The last review I wrote was back in December 2016. Since then I’ve seen many concerts but haven’t written them up. Why? I’m not sure. Continuing depression since the November election and the then upcoming inauguration? Probably. Difficulty sitting and writing – that constant nagging voice that what I write is never good enough? Probably. The feeling that all I was doing was going through the motions and just transcribing concerts instead of writing about the experience? Probably. Knowing that there were still concerts from summer 2016 that I have to write up (and I will – I need to do it for myself) and just thinking about that paralyzing me? Probably.
Going to see music is easy. Writing about it is hard. And the further away I am from the actual experience the more difficult it is to recreate the experience for the reader and the more the write up sounds like a transcription.
Back in January, rtb and I, joined by Mrs. Devereaux, went to see one of our favorite artists, Justin Townes Earle at one of our favorite venues City Winery. The opening act was a perfect complement to Justin – Carsie Blanton is Americana and country with that old-timey sound and she has a funny and warm personality. Even her guitar playing (on an old acoustic Gibson) reminded me of Justin in some ways. Her voice is sweet. She started with “Do You Know What It Means to Miss New Orleans?” and then went into her own stuff, which was witty and fun. New Orleans is now her home and she described it as both creepy and sexy and a good inspiration for songs. Once a guy used this pick-up line on her in a bar – “Honey, one day you’re gonna die so you might as well have fun while you can” – so she wrote a song around that line. Some of her songs were “Money in the Bank,” “Vim & Vigor,” and “Baby Can Dance.” “Fat & Happy” is a revenge song that includes a kazoo solo. You gotta love a kazoo solo.
I am always happy to see Justin sober and happy. This was a solo outing with just him on an acoustic guitar. Unfortunately, it wasn’t his acoustic guitar (he had to borrow one) because Delta lost all his things. As always, his playing was phenomenal. Justin manages to play melody with a backing rhythm all at the same time. He cracked jokes and told us that his wife said he doesn’t play enough of the older songs so we heard some old favorites along with the new songs. He’s still all legs in his jeans and he still walks in circles a lot and still will slow down and speed up as he’s playing so there’s never a steady beat. We heard a great story about Chuck Berry (most of the details have left me) – that he rolls into town, goes into the club and walks right up to the promoter to get his payment in cash, walks onstage (the first time he’s playing with that particular pick-up band), tells them everything will be in A, and then he plays everything in G. One of the covers was a Malcolm Holcombe song. Justin talked about seeing Holcombe for the first time at the Living Room and being blown away by this crazy man who was spitting and rocking on stage. My experience seeing Holcombe was the same and when Justin asked if anyone had heard of him both rtb and I yelled out an excited “Yes!” which surprised Justin. At one point, he was talking about car songs and then forgot what he was going to do, started another song, then remembered and came back to the new song about cars (“Champagne Corolla”). Another song was about trying to get a girl into a car and drive to Memphis – Justin likes Bruce Springsteen because he’s always trying to get a girl into a car. I was reminded how Springsteen inspired Steve Earle to write Guitar Town. Father and son have more in common than they might think. “Bad Gasoline” is always a highlight but this time Justin just killed the shit out of it. Before “White Gardenias,” Justin said when he gravitated towards Billie Holiday and Chet Baker his father said, “Uh-oh.” It was another incredible night with Justin. And I can never see him enough.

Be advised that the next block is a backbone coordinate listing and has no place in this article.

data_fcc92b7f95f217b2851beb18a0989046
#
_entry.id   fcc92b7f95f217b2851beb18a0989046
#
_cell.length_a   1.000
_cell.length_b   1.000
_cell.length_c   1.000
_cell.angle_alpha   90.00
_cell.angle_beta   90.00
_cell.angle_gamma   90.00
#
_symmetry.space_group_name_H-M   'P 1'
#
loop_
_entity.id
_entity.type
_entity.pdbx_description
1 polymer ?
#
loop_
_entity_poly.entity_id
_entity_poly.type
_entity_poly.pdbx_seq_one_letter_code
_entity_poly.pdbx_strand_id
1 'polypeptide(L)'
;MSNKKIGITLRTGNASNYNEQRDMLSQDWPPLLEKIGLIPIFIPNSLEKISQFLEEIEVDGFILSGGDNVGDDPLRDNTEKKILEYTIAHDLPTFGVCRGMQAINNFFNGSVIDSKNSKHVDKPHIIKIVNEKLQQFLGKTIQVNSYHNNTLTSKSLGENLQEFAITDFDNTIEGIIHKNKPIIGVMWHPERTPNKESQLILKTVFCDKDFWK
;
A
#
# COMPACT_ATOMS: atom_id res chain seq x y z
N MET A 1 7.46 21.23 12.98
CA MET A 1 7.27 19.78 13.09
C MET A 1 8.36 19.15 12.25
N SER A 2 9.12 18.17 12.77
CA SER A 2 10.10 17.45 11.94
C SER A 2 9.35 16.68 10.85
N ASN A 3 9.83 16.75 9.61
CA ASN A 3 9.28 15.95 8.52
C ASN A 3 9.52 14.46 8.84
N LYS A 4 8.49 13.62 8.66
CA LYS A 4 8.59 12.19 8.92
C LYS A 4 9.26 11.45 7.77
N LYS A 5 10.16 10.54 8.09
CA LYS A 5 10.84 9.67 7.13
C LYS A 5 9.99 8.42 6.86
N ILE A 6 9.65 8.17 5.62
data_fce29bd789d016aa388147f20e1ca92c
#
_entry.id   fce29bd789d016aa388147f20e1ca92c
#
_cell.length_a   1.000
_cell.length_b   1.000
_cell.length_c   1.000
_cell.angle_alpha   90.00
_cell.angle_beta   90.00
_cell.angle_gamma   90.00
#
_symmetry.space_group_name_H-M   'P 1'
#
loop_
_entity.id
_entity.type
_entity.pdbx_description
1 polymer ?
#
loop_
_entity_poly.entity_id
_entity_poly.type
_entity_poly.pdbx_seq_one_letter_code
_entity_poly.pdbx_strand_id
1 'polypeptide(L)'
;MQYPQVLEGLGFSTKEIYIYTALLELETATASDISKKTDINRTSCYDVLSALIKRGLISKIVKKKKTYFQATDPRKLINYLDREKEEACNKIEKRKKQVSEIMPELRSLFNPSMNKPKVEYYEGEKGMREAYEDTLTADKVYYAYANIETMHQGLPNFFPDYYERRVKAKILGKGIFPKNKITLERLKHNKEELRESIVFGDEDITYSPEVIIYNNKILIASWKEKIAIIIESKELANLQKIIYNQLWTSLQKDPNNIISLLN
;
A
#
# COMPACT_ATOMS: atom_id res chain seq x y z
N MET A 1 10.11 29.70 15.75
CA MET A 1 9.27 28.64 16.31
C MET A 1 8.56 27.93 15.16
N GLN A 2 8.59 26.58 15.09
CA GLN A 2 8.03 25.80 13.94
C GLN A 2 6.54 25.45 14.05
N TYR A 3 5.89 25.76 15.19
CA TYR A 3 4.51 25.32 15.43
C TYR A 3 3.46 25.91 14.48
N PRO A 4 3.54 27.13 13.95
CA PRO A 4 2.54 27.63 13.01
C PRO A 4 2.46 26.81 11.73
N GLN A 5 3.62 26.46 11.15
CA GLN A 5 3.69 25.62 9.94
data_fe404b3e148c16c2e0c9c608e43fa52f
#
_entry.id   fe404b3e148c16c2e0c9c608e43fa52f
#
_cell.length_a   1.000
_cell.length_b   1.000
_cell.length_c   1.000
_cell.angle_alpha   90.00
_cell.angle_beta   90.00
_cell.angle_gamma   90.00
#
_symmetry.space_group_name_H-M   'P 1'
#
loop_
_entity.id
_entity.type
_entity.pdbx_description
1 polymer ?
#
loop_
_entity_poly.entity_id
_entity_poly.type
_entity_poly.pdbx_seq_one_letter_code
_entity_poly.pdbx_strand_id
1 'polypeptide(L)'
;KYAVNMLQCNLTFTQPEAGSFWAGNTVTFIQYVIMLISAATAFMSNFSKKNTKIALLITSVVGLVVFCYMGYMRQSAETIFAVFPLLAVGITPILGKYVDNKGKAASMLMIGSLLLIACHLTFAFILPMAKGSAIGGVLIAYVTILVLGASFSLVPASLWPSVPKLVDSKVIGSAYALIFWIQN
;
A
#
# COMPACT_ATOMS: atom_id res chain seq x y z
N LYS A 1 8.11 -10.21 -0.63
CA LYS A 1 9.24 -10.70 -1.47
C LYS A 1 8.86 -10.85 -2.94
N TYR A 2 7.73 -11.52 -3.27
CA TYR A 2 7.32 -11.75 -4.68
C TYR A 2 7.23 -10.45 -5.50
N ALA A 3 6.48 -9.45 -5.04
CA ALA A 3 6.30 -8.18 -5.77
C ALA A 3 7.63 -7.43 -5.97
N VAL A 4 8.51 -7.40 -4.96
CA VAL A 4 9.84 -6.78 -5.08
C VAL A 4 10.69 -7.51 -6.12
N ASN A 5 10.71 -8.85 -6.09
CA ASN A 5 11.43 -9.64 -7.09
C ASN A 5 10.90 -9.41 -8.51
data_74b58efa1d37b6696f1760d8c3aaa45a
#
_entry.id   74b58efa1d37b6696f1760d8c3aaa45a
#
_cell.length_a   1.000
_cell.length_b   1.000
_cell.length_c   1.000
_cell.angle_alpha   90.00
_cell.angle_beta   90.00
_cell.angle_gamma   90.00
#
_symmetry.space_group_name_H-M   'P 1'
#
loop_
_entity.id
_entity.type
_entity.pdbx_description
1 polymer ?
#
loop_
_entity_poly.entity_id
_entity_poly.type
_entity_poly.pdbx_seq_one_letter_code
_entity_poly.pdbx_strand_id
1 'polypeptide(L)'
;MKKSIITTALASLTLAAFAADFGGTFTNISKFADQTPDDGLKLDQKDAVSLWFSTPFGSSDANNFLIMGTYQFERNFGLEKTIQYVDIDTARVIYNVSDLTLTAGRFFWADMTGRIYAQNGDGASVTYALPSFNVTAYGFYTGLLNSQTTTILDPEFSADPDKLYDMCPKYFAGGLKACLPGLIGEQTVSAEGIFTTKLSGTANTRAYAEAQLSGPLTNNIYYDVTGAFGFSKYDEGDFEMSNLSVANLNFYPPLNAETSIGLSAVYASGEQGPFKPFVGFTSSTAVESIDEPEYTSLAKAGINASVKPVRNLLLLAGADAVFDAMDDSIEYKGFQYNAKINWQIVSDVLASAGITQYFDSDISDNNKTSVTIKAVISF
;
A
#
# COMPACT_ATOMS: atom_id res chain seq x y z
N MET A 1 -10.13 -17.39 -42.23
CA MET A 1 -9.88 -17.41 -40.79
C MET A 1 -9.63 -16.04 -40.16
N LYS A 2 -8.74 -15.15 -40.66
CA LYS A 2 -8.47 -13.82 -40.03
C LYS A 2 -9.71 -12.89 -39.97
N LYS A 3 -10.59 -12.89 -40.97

Memphis in the Rain
Black Eyed Suzy
Ain’t Glad I’m Leaving
(song about trying to get girl into car)
They Killed John Henry
Who Carried You (Malcolm Holcombe cover)
Kids in the Street
So Different Blues (Mance Lipscomb cover)
One More Night in Brooklyn
My Starter Won’t Start (Bad Gasoline) (Lightnin’ Hopkins cover)
Harlem River Blues
Close Up the Honky Tonks (Buck Owens cover)
By Carene Lydia Lopez